There was a subdued atmosphere for long periods at Goodison Park as a home victory would do Merseyside rivals Liverpool a massive favour, but Everton needed to win to realistically keep their hopes of UEFA Champions League football alive and they took the lead in the 11th minute when Ross Barkley curled a sublime shot into the top corner.
However, Sergio Aguero beat Tim Howard at his near post to equalise after 22 minutes and Edin Dzeko’s well-directed header from James Milner’s cross made it 2-1 just before half-time.
In a crucial period at the start of the second half, Joe Hart saved brilliantly from Steven Naismith and Dzeko struck City’s third moments later.
Romelu Lukaku headed in midway through the second half to set up a tense finale but City held on to go above Liverpool on goal difference with a couple of home games to follow, whilst also ensuring that Arsenal will finish fourth ahead of Everton.
Everton had looked on course to upset the odds when Leighton Baines and Steven Naismith combined down the left on 11 minutes to tee up Barkley, who hit a sublime first-time shot from 25 yards which flew past Hart and into the top corner.
All the pre-match chatter may have been about Evertonians being quite happy with a visiting win but the way Goodison Park celebrated suggested otherwise.
The game opened up with Yaya Toure curling over after cutting inside on his right foot while Barkley’s dangerous dribble into the penalty area was halted only by a superbly-timed tackle by Vincent Kompany.
All the intimations from Aguero were that he could not continue with an apparent groin problem, but while City were readying his replacement Toure slid through an inviting pass and the Argentine’s predatory instincts took over as he skipped past Antolin Alcaraz to beat Howard all-too easily at his near post.
The outcome of hasty discussions on the touchline was to leave Aguero on but he lasted just five minutes before being replaced by Fernandinho, which actually improved City in a way as it pushed Toure further forward but gave Pellegrini’s side greater dominance in midfield.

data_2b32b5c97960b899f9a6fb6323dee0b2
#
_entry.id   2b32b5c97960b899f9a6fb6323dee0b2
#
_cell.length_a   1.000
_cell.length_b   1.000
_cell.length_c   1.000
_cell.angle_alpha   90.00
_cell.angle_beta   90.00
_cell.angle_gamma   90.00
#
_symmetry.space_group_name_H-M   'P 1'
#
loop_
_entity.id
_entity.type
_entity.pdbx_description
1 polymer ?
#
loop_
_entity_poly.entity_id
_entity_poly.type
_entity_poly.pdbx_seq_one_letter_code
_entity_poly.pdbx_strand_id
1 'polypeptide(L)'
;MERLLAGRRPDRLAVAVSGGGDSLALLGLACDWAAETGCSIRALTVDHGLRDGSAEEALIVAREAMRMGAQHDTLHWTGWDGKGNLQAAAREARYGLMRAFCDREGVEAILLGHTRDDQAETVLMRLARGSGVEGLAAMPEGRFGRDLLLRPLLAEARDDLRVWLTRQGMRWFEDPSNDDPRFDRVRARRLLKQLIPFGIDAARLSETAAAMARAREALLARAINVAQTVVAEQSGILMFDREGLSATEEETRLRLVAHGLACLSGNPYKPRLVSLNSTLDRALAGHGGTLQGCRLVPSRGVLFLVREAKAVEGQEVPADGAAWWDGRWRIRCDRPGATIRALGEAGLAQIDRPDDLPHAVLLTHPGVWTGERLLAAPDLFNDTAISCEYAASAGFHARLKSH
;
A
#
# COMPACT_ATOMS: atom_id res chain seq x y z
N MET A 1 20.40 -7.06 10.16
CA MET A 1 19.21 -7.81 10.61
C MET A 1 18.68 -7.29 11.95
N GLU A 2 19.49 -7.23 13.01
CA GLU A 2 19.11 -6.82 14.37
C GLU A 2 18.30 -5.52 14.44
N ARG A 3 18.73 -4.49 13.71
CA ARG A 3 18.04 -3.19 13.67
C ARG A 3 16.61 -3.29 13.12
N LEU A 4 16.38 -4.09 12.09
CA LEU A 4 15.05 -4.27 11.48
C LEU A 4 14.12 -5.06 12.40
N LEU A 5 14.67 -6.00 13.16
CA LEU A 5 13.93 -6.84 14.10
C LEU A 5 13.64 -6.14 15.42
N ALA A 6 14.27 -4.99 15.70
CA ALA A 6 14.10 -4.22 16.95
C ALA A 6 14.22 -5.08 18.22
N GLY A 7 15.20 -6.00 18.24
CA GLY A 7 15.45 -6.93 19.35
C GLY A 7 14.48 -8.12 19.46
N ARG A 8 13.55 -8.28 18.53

Everton switched from their experimental 3-4-2-1 formation to 4-1-4-1 to try to combat the loss of control but whether the changes affected the defence or not Dzeko’s free header for City’s second – after he had almost beaten Howard at his near post again – came far too easily for the Bosnian.
How the hosts wished their own striker was as sharp in front of goal as Lukaku, having not scored in four games, ballooned the last chance of the first half high into the Gwladys Street End.
Barkley remained Everton’s one driving force and a powerful run from halfway just after the break set up Naismith one-on-one with Hart only for the goalkeeper to tip his shot around the post.
It was a pivotal moment as City went straight down the other end and Fernandinho picked out Samir Nasri who crossed for Dzeko to sidefoot home.
Barkley continued to lead the charge, but unfortunately many of his team-mates were not on the same wavelength.
Lukaku seemed so out-of-sorts he appeared to be no threat to City’s defence but he came alive in the last 30 minutes.
He popped up in the 65th minute to head home a Baines cross to make it 3-2, and if Everton needed any more incentive there followed the sight of Toure heading for the bench to be replaced by Aleksandar Kolarov.
Roberto Martinez replaced Phil Jagielka, making his first appearance for 10 weeks, with forward Gerard Deulofeu as they went for the win to keep alive their Champions League hopes but Howard kept them in the game by saving from Pablo Zabaleta.
Deulofeu’s weaving run and shot was deflected into the side-netting and with it went their faint hopes of a top-four finish.